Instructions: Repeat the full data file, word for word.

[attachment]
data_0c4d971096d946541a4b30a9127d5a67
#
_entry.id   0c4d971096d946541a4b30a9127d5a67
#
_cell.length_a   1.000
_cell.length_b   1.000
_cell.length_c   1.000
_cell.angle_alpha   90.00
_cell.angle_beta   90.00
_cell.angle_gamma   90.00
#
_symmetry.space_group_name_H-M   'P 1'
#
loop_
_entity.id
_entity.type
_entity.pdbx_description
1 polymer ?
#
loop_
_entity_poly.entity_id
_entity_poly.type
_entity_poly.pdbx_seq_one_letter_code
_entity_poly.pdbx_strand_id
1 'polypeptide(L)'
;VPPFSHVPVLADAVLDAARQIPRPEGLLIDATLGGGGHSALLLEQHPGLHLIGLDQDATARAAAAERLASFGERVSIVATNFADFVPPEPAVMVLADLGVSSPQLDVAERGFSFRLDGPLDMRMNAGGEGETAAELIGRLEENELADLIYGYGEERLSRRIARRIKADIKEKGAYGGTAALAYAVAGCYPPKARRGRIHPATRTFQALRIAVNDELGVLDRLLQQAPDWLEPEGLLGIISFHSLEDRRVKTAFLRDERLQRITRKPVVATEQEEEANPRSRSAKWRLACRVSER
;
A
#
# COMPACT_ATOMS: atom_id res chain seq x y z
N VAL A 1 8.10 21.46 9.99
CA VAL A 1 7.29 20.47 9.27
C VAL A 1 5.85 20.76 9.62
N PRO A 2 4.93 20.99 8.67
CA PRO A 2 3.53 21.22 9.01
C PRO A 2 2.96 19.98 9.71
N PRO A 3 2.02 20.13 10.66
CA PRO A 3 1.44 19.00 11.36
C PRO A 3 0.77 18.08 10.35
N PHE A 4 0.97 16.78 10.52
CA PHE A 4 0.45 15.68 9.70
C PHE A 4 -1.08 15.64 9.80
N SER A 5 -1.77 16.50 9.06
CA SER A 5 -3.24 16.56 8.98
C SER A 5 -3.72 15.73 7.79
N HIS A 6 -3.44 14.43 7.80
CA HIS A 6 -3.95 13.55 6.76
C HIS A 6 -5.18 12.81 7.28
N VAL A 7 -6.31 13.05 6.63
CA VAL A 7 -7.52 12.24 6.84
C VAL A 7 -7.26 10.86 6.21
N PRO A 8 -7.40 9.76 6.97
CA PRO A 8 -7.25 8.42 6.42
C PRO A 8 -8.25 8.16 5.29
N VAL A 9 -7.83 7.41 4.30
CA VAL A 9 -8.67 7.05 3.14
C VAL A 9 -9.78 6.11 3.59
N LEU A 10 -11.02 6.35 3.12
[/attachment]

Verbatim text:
data_0c4d971096d946541a4b30a9127d5a67
#
_entry.id   0c4d971096d946541a4b30a9127d5a67
#
_cell.length_a   1.000
_cell.length_b   1.000
_cell.length_c   1.000
_cell.angle_alpha   90.00
_cell.angle_beta   90.00
_cell.angle_gamma   90.00
#
_symmetry.space_group_name_H-M   'P 1'
#
loop_
_entity.id
_entity.type
_entity.pdbx_description
1 polymer ?
#
loop_
_entity_poly.entity_id
_entity_poly.type
_entity_poly.pdbx_seq_one_letter_code
_entity_poly.pdbx_strand_id
1 'polypeptide(L)'
;VPPFSHVPVLADAVLDAARQIPRPEGLLIDATLGGGGHSALLLEQHPGLHLIGLDQDATARAAAAERLASFGERVSIVATNFADFVPPEPAVMVLADLGVSSPQLDVAERGFSFRLDGPLDMRMNAGGEGETAAELIGRLEENELADLIYGYGEERLSRRIARRIKADIKEKGAYGGTAALAYAVAGCYPPKARRGRIHPATRTFQALRIAVNDELGVLDRLLQQAPDWLEPEGLLGIISFHSLEDRRVKTAFLRDERLQRITRKPVVATEQEEEANPRSRSAKWRLACRVSER
;
A
#
# COMPACT_ATOMS: atom_id res chain seq x y z
N VAL A 1 8.10 21.46 9.99
CA VAL A 1 7.29 20.47 9.27
C VAL A 1 5.85 20.76 9.62
N PRO A 2 4.93 20.99 8.67
CA PRO A 2 3.53 21.22 9.01
C PRO A 2 2.96 19.98 9.71
N PRO A 3 2.02 20.13 10.66
CA PRO A 3 1.44 19.00 11.36
C PRO A 3 0.77 18.08 10.35
N PHE A 4 0.97 16.78 10.52
CA PHE A 4 0.45 15.68 9.70
C PHE A 4 -1.08 15.64 9.80
N SER A 5 -1.77 16.50 9.06
CA SER A 5 -3.24 16.56 8.98
C SER A 5 -3.72 15.73 7.79
N HIS A 6 -3.44 14.43 7.80
CA HIS A 6 -3.95 13.55 6.76
C HIS A 6 -5.18 12.81 7.28
N VAL A 7 -6.31 13.05 6.63
CA VAL A 7 -7.52 12.24 6.84
C VAL A 7 -7.26 10.86 6.21
N PRO A 8 -7.40 9.76 6.97
CA PRO A 8 -7.25 8.42 6.42
C PRO A 8 -8.25 8.16 5.29
N VAL A 9 -7.83 7.41 4.30
CA VAL A 9 -8.67 7.05 3.14
C VAL A 9 -9.78 6.11 3.59
N LEU A 10 -11.02 6.35 3.12